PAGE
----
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Summary of Sikhism

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Sikhism, the youngest of the world religions, is barely five hundred years old. Its founder, Guru Nanak, was born in 1469. Guru Nanak spread a simple message of "Ek Ong Kar": we are all one, created by the One Creator of all Creation. This was at a time when India was being torn apart by castes, sectarianism, religious factions, and fanaticism. He aligned with no religion, and respected all religions. He expressed the reality that there is one God and many paths, and the Name of God is Truth, "SatNam".

Guru Nanak's followers were Sikhs (seekers of truth). He taught them to bow only before God, and to link themselves to the Guru, the Light of Truth, who lives always in direct consciousness of God, experiencing no separation. Through words and example, the Guru demonstrates to followers how to experience God within themselves, bringing them from darkness into light. Guru Nanak was a humble bearer of this Light of Truth. He opposed superstition, injustice, and hypocrisy and inspired seekers by singing divine songs which touched the hearts of the most callous listeners. These songs were recorded, and formed the beginnings of the Sikhs' sacred writings, later to become the "Sri Guru Granth Sahib".

Guru Nanak taught his way of life:

  • 1. Nam Japana - To get up each day before sunrise, to clean the body, meditate on God’s Name and recite the Guru’s hymns to clean the mind. Throughout the day, continuously remember God’s Name with every breath.
  • 2. Dharam Di Kirat Karni - To work and earn by the sweat of the brow, to live a family way of life, and practice truthfulness and honesty in all dealings.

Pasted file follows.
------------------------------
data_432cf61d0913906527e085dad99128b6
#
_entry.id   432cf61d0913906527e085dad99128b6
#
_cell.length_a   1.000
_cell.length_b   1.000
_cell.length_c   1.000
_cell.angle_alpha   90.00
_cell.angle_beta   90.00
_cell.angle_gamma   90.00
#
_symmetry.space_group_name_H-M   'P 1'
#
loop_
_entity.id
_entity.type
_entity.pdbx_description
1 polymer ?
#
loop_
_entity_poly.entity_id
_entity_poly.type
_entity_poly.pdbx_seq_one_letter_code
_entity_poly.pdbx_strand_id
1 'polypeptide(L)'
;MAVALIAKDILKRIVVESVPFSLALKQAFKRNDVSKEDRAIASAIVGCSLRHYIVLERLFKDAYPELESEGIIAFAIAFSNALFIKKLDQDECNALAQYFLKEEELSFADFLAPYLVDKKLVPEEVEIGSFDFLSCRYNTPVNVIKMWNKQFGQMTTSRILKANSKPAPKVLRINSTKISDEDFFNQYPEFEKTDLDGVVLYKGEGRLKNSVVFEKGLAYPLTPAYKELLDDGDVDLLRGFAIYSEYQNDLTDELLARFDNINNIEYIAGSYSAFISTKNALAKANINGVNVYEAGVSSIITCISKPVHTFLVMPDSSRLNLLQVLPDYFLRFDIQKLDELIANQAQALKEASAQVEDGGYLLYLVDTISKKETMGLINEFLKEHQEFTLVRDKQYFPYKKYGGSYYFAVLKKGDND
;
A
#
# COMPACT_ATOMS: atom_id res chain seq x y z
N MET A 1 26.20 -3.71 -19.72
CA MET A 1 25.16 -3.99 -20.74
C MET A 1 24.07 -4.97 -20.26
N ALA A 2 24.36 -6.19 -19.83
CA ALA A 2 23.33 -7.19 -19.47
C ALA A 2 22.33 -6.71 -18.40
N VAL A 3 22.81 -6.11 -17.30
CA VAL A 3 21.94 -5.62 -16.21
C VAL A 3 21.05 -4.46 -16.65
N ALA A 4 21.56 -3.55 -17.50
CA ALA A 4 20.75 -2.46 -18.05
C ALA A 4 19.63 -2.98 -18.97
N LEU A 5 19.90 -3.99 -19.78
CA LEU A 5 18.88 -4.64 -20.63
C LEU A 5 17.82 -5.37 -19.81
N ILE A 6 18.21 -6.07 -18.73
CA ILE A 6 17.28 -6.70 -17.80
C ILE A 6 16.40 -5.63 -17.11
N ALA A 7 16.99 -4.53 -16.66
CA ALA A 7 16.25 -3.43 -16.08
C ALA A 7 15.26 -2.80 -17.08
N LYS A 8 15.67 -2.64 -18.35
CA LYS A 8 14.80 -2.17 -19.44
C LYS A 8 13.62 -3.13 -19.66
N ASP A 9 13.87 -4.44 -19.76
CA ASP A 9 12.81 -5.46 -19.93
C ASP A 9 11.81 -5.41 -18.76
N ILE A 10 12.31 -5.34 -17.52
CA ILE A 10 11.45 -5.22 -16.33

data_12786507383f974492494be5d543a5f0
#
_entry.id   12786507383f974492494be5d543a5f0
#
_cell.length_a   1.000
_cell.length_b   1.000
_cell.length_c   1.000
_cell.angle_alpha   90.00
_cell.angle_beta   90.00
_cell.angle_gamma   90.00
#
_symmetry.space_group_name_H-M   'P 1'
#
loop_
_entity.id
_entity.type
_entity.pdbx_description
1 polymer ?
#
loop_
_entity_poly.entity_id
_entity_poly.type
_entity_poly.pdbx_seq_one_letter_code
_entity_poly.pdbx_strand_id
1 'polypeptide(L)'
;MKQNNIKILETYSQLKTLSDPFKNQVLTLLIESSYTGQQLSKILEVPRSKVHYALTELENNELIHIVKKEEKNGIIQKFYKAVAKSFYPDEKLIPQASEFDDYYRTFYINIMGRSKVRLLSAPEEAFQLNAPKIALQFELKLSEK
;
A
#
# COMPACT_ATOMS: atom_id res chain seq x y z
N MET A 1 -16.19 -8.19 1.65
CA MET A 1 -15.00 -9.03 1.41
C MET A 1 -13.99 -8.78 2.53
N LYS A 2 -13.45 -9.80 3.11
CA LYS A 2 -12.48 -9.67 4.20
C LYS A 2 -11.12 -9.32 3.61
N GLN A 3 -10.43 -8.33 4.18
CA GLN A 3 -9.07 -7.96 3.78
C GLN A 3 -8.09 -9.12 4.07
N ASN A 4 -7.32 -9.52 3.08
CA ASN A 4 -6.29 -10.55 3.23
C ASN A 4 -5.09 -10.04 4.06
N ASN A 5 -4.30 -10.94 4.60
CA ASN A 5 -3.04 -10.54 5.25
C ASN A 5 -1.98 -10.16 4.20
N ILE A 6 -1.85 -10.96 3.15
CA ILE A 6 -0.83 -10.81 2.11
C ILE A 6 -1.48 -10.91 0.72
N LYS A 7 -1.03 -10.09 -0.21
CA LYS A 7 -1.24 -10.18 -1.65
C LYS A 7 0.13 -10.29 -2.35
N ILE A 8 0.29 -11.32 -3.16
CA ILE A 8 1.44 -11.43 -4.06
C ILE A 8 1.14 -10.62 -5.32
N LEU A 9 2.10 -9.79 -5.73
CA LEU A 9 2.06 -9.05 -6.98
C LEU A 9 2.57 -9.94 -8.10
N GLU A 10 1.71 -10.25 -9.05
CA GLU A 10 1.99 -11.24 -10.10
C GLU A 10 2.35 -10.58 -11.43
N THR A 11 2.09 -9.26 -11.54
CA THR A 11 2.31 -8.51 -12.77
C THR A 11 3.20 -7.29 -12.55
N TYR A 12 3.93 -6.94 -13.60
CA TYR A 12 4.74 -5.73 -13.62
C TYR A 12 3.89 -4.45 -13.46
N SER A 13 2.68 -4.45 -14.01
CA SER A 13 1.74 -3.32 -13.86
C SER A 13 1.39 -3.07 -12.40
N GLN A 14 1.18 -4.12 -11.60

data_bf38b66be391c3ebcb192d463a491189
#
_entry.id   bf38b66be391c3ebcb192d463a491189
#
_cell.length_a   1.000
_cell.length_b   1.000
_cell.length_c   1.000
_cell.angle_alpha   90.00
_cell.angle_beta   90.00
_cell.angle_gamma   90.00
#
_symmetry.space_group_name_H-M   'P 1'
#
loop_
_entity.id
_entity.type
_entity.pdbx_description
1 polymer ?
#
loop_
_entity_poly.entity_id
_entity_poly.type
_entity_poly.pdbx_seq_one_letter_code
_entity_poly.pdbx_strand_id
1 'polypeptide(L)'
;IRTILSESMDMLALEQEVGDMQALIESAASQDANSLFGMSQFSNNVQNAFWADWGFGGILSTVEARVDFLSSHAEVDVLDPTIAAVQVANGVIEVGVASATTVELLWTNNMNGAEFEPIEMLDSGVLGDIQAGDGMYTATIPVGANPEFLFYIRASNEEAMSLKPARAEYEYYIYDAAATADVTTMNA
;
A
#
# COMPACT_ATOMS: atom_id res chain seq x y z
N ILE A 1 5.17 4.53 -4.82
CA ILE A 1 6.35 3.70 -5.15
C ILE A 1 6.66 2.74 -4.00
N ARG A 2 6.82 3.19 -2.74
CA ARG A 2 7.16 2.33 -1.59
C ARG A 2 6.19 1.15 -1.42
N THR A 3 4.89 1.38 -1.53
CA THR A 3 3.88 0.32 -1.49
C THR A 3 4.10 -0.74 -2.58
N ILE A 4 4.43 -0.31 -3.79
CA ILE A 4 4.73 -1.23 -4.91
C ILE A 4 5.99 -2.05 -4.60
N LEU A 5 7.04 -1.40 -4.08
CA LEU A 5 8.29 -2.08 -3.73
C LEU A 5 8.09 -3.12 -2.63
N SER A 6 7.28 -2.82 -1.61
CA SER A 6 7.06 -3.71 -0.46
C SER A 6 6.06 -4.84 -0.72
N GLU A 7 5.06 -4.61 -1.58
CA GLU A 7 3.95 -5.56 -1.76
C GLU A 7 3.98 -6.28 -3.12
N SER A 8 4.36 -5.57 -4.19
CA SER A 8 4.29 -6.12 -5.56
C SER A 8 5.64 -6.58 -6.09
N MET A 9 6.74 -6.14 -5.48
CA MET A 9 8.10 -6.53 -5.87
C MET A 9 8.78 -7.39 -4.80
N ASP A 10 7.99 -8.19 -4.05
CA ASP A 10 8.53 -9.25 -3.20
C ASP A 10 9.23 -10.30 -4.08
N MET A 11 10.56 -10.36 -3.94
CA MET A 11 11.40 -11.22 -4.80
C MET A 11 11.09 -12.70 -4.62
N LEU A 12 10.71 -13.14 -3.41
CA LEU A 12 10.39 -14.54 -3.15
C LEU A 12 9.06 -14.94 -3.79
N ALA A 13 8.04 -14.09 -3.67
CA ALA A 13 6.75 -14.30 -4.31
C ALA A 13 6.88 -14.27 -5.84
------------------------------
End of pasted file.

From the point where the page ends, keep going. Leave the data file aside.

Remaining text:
• 3. Vand Ke Chakna - To share the fruits of one’s labor with others before considering oneself. Thus, to live as an inspiration and a support to the entire community.
  • 4. Kill the Five Thieves: The Sikh Gurus tell the Sikh the mind and spirit are constantly being attacked by the Five Evils within the person – Kam (Lust), Krodh (Rage), Lobh (Greed), Moh (Attachment) and Ahankar (Ego). A Sikh needs to constantly subdue and overcome these five vices; be always vigilant and on guard to tackle these five thieves all the time!

Way of Life

  • a daily routine of meditation & prayer, called Simran and selfless service, called Seva ("Center your awareness on seva and focus your consciousness on the Shabad SGGS page 110)
  • be in positive and rising spirits (Chardikala) and accept God's will at all times
  • Live a life of honesty and truthful living (Sachi) through hard work (Kirat) and dedicated perseverance.
  • Be humble (Nimrata), self-disciplined, self-restraint, focused on the Almighty and remove doubt and duality from your mind.
  • avoid superstitious non-logical behaviour, pilgrimages, fasts and statues.
  • Sikhs think religion should be practised by living in the world and coping with life's everyday problems. They don't approve of retreating from the world to be a monk or a hermit.
  • Sikh way of life is that of a Saint-Solider.

Principle Beliefs